Changing Course: Auto tech professor starts own YouTube channel

  Thursday, April 23, 2020 1:30 PM
  News, Science and Technology, People and Society

Pittsburg, KS

Changing Course Auto Tech

Just as the spring edition of the PittState Magazine arrived in mailboxes across the nation, touting as the cover story the theme “By Doing, Learn,” for which the university is known, the COVID-19 pandemic brought all in-person classes to a halt.  

Those who teach and those who learn had to be flexible, innovative, and change course quickly.  

In this series, we’re sharing what education looks like from the perspective of our faculty, students, and alumni during a time of social distancing, stay-at-home orders, and remote coursework.  

So how does a professor who ordinarily teaches students the hands-on aspects of engines in person, over the hood of a cardeliver the information virtually — information that they will need when they’re working in industry in a few months? 

While he may never go viral, Scott Norman, aka “Professor Pentane,” created a YouTube channel. 

I’m looking at this pandemic positively; it allows me to stop and take a breath, be creative, think outside the box, and do fun things I think will benefit my students,” he said.  

In them, Norman shows off his ‘57 Dodge in his home garage. And, he uses the equipment in the lab, now empty of other people, at the Kansas Technology Center. 

“They’re not polished, not fancy, just raw footage, and I’m learning as we go,” he said. 

He also uses his 30 years of experience in automotive technology in his videos. He started as a technician with a two-year degree, then earned his bachelor’s at PSU in 1990. GM hired him right out of college as a trouble-shooter in diagnostics. 

Chrysler then hired him as a training instructorIn 2007, he joined the faculty at PSU, and now he’s educating students to do what he once did. 

“We have one of the best automotive schools in the U.S.,” he said. 

Creating such videos has been on his “to do” list for five years. It took a global pandemic to make it happen. 

“We’re so busy with companies coming to visit, automotive orientation days, students in and out, maintaining the labs and equipment — there’s so much to do besides teaching class. I always wanted to provide videos as a resource, but just never had the time,” he said. “This was the right time.” 

The videos will help not just students, he noted, but also graduates. 

“By the time they get out into their jobs they might forget a few things, so naturally they turn to YouTube. But I’m finding they can get a lot of bad info there,” he said. “This gives them something reliable to refer to now, and then again later when they need it.”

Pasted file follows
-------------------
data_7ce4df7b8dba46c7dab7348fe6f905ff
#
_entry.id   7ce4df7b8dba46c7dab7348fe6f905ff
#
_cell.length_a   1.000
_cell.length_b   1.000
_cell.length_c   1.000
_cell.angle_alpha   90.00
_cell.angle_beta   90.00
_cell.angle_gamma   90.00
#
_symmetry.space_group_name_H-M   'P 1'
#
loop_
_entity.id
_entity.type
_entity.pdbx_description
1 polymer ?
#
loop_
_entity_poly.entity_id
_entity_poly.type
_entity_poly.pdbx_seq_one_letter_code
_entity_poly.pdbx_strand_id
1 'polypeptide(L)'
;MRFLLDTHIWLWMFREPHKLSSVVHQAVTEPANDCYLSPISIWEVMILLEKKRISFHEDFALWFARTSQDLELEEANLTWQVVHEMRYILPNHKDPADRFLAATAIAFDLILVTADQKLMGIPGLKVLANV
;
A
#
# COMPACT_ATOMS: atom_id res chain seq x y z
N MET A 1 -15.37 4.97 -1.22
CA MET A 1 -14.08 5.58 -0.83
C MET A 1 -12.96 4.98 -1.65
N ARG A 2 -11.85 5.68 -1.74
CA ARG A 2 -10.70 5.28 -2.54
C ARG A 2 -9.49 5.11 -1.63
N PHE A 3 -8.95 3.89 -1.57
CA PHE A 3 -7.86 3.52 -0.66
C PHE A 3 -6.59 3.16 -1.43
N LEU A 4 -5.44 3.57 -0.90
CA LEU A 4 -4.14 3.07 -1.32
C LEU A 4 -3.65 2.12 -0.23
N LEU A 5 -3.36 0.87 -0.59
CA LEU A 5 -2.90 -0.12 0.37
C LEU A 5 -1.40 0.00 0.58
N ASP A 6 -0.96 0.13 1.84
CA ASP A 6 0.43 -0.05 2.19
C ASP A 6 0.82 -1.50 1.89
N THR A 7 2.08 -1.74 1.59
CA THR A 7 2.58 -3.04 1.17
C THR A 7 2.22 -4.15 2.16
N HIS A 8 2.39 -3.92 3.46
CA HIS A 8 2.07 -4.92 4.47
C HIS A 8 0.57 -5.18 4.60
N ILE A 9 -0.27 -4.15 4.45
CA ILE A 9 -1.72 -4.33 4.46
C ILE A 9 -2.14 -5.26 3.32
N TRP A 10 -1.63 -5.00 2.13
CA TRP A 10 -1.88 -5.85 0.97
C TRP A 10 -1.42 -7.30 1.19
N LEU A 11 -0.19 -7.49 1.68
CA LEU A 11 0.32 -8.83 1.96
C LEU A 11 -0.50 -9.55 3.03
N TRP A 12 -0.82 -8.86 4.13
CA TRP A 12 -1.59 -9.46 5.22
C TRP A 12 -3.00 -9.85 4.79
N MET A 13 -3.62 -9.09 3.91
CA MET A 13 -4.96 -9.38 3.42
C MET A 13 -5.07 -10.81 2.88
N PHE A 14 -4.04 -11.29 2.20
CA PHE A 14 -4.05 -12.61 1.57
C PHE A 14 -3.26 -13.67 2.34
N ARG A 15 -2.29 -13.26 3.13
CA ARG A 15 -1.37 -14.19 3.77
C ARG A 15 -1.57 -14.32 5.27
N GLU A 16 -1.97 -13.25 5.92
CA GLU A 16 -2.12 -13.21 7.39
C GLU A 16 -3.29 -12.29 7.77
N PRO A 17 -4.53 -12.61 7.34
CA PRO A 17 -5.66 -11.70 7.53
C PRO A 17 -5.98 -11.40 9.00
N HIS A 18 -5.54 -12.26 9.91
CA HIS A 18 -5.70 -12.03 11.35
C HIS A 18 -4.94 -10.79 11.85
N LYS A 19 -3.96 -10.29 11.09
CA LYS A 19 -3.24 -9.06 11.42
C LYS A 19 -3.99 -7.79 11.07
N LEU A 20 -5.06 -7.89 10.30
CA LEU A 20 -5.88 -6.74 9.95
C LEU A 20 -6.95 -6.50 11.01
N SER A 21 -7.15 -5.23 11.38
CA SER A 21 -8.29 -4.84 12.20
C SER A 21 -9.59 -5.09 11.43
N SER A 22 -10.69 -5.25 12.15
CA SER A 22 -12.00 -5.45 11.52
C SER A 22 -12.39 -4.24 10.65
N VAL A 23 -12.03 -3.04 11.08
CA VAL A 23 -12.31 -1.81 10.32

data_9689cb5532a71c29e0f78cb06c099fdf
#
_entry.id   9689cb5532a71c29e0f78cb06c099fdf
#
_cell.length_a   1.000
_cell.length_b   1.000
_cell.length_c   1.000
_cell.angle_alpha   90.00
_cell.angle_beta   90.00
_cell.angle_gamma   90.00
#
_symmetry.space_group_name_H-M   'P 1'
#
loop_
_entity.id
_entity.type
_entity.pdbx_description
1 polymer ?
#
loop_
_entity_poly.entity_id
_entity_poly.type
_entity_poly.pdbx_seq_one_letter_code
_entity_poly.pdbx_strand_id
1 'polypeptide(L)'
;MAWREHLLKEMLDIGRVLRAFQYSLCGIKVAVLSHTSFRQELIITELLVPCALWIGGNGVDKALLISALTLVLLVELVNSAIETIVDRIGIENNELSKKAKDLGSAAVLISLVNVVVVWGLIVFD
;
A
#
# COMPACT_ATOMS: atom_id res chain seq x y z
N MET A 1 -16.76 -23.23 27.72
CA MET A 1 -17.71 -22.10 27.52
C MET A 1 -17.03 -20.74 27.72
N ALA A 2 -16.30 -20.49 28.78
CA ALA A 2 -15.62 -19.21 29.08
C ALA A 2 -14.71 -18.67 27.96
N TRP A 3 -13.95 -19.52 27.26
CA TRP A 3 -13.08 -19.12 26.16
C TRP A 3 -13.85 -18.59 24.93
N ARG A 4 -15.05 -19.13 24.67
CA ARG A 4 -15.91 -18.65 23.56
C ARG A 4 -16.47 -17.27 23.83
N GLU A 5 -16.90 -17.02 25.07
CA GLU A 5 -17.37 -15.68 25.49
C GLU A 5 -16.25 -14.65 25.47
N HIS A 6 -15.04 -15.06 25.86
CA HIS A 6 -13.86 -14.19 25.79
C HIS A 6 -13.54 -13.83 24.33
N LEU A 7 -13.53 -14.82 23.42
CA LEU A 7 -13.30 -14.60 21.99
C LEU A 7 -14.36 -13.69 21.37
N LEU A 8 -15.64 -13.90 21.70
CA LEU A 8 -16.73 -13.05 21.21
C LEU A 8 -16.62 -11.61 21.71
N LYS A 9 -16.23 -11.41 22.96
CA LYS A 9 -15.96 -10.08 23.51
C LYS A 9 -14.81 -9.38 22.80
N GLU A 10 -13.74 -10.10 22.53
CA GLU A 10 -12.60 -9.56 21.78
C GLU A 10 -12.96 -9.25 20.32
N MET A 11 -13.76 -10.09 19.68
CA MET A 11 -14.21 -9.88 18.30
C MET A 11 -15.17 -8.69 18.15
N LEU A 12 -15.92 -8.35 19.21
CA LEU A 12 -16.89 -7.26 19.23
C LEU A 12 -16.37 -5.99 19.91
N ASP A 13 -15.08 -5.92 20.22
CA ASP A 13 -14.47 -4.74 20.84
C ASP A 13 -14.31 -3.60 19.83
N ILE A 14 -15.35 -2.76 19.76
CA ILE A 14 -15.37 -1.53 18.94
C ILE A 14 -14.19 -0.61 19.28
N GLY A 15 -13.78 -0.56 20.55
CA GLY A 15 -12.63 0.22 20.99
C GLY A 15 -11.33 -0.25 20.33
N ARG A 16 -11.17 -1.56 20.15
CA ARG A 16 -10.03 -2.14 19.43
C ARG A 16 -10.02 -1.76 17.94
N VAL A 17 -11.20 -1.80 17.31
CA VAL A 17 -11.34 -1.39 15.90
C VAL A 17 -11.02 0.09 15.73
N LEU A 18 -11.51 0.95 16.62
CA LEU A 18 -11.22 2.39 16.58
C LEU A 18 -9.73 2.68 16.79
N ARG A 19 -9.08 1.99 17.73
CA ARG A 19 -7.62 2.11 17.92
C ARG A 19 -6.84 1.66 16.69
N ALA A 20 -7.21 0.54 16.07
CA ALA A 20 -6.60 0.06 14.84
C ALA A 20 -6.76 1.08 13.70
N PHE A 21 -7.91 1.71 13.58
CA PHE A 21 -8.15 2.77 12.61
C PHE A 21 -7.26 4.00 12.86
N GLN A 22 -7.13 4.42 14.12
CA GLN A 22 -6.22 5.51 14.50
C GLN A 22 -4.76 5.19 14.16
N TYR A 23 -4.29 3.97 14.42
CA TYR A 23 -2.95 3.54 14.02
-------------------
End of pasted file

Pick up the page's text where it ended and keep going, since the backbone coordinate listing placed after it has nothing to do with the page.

Professor Tim Dellwho has used VidGrid to record the rest of the semester’s presentations for his classessees a silver lining; he is visiting with students to get their input about online delivery of theory and assessments, because continuing it once face to face classes resume could free up more time to spend in the lab. 

Associate Professor Steve Polley had been providing his students online quizzes, tests, Powerpoints, and other resources for a few years, so moving to online instruction was relatively smooth. He’s added Zoom demonstrations using his own car at home and has invited industry guests for talks. Attendance has been good: of his 22 students, 19 regularly attend class. 

Faculty members Chauncey Pennington, Mike Elder, Trent Lindbloom, Randy Jones, Nico Prelogarand Kindra O’Conor, also have turned to video in place of lab demos, have learned to employ best practices like lock-down functions for online tests, are giving students multiple attempts to take quizzes and are throwing out low scores, and are making an extra effort to reach out to students by email and text to keep them engaged — particularly those who don’t check in via Canvas. 

Job prospects 

Transportation continues to be one of the top 10 fields in the U.S., faculty agreed. 

“They can go to dealerships and up the ranks, or go to corporate, to Tier 1 manufacturers,” Norman said. “Even going through recessions, the industry is so big, there won’t be a shortage of jobs. They can’t fill them all. Students might not go into specifically what they want to do within the industry, but they’ll have something. We will always need people who understand cars – they’re a complex piece of machinery.” 

Also in this series:

How two professors of chemistry, along with their college student son, are teaching and learning from a hotel room after their home was badly damaged by a fire. Read.

How nursing students are completing clinicals virtually. Read.

How students in Environmental & Safety Management are using this real-world pandemic to write emergency plans for companies. Read.

How an art teacher has used the pandemic as a theme for an online art exhibit open to students and the community. Read.

How two graduates of the Music Education program are teaching hundreds of students from their tiny downtown loft apartment using innovative strategies. Read.

How the PSU Wind Ensemble has collaborated to practice and produce music virtually. Read.